Midnight: Satanic Royalty was their first ever full-length studio album, with their discography to date consisting of 7-inches, EPs, live cuts, and compilations. However, this new change in format did nothing to alter the wild abandon of their sound. Evoking the gods of first-wave black metal, Midnight lived up to their past successes with a rollicking, fist-fight worthy album of FWBM replete with both atmosphere and surprising melodicism.

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Midnight – “Satanic Royalty”

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http://www.youtube.com/watch?v=xlMPJe5biVU

Midnight – “You Can’t Stop Steel”

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Venom: You talk about black ‘n’ roll, you gotta include Venom, no matter what. Was their latest album, Fallen Angels their best? No. Was it still a sign of the times that even Venom, who at their lowest were widely spurned as a joke band, were able to have enough fan support to justify churning out another album? I would say so. Are they still laying down their souls to the twin gods Rock and Roll? No fuckin’ doubt.

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http://www.youtube.com/watch?v=TKhBgOIElOI

Venom – “Damnation of Souls”

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Venom – “Punk’s Not Dead”

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Nunslaughter: Like Venom, Nunslaughter are a veritable institution within punky, rock-influenced old-school black metal, and it’s a sure bet that, by the end of each year, they’ve released another record or five to join their large discography.With their latest releases, a series of splits with Nekrofilth, Abigail, Sabbat, and fellow institution Agathocles, the contents of which are best viewed as one unit of release, Nunslaughter provided little that was new or innovative, but made good on their status as stalwarts of black ‘n’ roll, a workmanlike group of war metal drinkers who are both consistent and a force to be reckoned with in laying claim to any sort of scene legitimacy.

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Nunslaughter – “God”

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Nunslaughter – “Hellchild” (Venom)

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On its own, this list is significant, but not trend-worthy. However, when one adds the releases of 2010 to this list, a trend can be observed. Think about the sheer volume of rough-hewn, burly, hard-rock-aping black metal released in the past few years: Dishammer, Vomitor, Maax, Syphilitic Lust, Darkthrone, Perversor, Astrum, Children of Technology, Gospel of the Horns, War Ripper, Nattefrost (in particular his half of the Engangsgrill split), and Abigail. Even Goatwhore have adopted a rock ‘n’ roll-style swing to their music of late, adding groove, rhythm, and a nihilistic punk rock attitude to the full-bore blast of their previous records.

D-beats are back in style again, and constant blasting is often tempered with a mid-tempo lurch more commonly found in hardcore, or a chugging gallop that would make Father Lemmy proud. Let’s put it this way: of all of the black ‘n’ roll type tracks I have in my music library (roughly 250, give or take; this ain’t an exact science, bub), well over half were released within the last four years or so, and roughly two-thirds of recent tracks were released within the last 15 months. While some of these releases may not be technically counted as “black metal” by critics, they can be linked together simply in terms of attitude. Black ‘n’ rollers lack the cerebral nature of other black metal bands: rather than alienate or brood, these bands fucking rock. There’s no overarching attempt to philosophize, to explore the limits of black metal: there is only rock, or rock not.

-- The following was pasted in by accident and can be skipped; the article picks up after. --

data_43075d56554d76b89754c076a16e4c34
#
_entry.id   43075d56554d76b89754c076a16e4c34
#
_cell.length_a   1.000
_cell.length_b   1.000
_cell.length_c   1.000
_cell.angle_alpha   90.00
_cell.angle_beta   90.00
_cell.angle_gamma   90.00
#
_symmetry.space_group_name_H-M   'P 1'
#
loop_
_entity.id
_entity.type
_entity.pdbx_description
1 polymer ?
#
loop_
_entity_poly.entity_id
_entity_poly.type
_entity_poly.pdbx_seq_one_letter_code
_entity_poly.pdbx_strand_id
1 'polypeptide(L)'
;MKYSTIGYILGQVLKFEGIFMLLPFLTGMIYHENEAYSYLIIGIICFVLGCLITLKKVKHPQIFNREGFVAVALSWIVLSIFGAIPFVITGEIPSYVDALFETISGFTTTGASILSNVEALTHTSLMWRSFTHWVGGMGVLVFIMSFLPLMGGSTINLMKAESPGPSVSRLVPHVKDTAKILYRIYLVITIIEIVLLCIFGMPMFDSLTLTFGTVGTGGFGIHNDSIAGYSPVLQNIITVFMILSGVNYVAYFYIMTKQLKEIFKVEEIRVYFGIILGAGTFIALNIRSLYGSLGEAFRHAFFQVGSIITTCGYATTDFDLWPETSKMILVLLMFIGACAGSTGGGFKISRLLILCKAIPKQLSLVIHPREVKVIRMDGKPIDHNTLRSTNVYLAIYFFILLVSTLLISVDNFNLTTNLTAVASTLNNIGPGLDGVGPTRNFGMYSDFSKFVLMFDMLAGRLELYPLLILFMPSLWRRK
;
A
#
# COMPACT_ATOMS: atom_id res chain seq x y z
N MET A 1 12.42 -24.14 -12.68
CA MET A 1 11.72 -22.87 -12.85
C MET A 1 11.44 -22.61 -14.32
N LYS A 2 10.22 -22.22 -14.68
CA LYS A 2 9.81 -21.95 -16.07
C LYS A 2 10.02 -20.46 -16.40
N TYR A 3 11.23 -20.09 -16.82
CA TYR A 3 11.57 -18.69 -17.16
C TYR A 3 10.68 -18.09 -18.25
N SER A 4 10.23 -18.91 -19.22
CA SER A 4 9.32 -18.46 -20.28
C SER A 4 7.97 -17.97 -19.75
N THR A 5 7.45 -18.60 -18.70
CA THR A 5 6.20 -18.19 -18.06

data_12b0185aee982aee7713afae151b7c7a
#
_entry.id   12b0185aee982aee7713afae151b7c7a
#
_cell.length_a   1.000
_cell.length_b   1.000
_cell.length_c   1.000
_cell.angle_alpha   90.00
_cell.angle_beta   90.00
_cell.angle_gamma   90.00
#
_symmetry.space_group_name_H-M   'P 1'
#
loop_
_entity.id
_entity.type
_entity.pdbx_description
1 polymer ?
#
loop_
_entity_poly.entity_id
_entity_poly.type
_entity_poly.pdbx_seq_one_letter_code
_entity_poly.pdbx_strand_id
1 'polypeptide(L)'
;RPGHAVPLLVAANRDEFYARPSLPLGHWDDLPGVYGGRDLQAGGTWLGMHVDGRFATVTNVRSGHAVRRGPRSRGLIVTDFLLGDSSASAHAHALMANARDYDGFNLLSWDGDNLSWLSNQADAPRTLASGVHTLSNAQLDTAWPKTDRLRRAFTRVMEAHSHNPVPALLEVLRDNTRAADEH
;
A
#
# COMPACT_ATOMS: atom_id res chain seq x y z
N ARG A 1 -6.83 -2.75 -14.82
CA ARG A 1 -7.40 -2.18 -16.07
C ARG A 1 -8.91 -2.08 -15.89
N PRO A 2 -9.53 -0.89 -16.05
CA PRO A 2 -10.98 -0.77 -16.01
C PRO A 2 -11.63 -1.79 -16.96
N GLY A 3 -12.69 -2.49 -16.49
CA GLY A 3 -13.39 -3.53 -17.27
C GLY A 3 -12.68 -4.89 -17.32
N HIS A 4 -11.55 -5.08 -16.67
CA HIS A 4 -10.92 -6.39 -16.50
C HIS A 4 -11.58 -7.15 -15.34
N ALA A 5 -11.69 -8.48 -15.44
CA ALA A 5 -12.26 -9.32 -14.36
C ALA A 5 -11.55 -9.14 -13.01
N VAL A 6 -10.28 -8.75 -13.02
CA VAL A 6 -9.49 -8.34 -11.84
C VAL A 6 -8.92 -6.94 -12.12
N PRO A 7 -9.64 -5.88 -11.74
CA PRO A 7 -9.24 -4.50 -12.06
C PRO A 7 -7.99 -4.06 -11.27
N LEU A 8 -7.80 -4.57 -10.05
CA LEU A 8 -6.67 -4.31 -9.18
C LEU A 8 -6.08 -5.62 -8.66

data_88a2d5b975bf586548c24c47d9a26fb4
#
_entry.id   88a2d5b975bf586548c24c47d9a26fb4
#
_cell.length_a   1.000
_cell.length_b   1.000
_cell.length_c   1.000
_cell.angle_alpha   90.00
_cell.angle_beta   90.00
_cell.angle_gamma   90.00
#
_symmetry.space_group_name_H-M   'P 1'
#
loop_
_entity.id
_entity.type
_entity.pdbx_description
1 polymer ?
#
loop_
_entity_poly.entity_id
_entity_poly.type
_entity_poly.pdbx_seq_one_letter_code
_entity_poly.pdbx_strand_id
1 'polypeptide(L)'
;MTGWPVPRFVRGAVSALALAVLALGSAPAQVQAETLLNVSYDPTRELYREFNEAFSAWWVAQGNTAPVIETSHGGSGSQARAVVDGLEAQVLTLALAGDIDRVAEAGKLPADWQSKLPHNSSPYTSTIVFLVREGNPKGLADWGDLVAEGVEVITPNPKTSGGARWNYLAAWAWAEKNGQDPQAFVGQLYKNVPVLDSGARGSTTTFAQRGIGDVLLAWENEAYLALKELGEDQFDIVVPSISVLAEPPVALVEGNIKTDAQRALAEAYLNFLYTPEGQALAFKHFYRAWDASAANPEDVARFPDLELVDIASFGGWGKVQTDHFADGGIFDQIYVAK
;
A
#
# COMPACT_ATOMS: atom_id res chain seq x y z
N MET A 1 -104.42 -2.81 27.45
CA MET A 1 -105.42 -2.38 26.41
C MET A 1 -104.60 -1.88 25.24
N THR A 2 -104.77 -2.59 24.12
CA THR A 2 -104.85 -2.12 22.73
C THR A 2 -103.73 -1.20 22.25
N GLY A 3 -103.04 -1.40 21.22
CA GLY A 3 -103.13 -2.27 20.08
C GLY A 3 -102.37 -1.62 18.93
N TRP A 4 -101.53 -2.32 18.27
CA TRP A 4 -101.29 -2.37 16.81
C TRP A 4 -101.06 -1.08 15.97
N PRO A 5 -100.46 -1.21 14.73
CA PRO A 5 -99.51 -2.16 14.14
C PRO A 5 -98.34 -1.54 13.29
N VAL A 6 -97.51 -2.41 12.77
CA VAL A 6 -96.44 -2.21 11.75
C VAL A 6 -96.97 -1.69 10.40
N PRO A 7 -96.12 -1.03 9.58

These releases, and the success of more traditional black/death labels like Hells Headbangers or Nuclear War Now!, suggest a return to this low-fi, rhythm-oriented old school sound. However, with the end of 2011 in sight, it seems fitting to ask: Will this trend continue? In underground metal, honestly, few things don’t continue: even if a movement or attitude loses traction in the metal world, you can be certain that in 15 to 20 years or so, it will make a return: ’70s doom in the ’90s, the retro-thrash scene of the mid-aughts, the OSDM craze of recent years. Obviously, one can make the argument that black ‘n’ roll is a revival of this sort, returning Venom-style first-wave black metal to its former position in the metallic hierarchy, and that upon this fad’s demise it will, this time, be gone for good. However, the relative diversity of sound would suggest a greater chance for black ‘n’ roll to grow as a style, rather than the uniform, often boring nature of, say, retro-thrash (where only a few choice bands stand out against a glut of similarity).

As it stands, black ‘n’ roll as a style is more varied from band to band than many other contemporary revivalist movements, and thus stands a better chance at sticking around, and evolving. And, of course, there’s always that argument for longevity born out of simply being too awesome to die. No-one’s ever going to accuse Motörhead or Venom of being out-of-date, after all, at least not if they wanna keep their teeth. For now, however, all this is speculation. In the meantime, we have our current batch of black ‘n’ roll, and who am I to argue with that? So, this New Year’s, pop open a cold one, spin some of these records, and prepare to rock, because for now, to paraphrase the Leningrad Cowboys, “black ‘n’ roll is here to stay.”

— Rhys Williams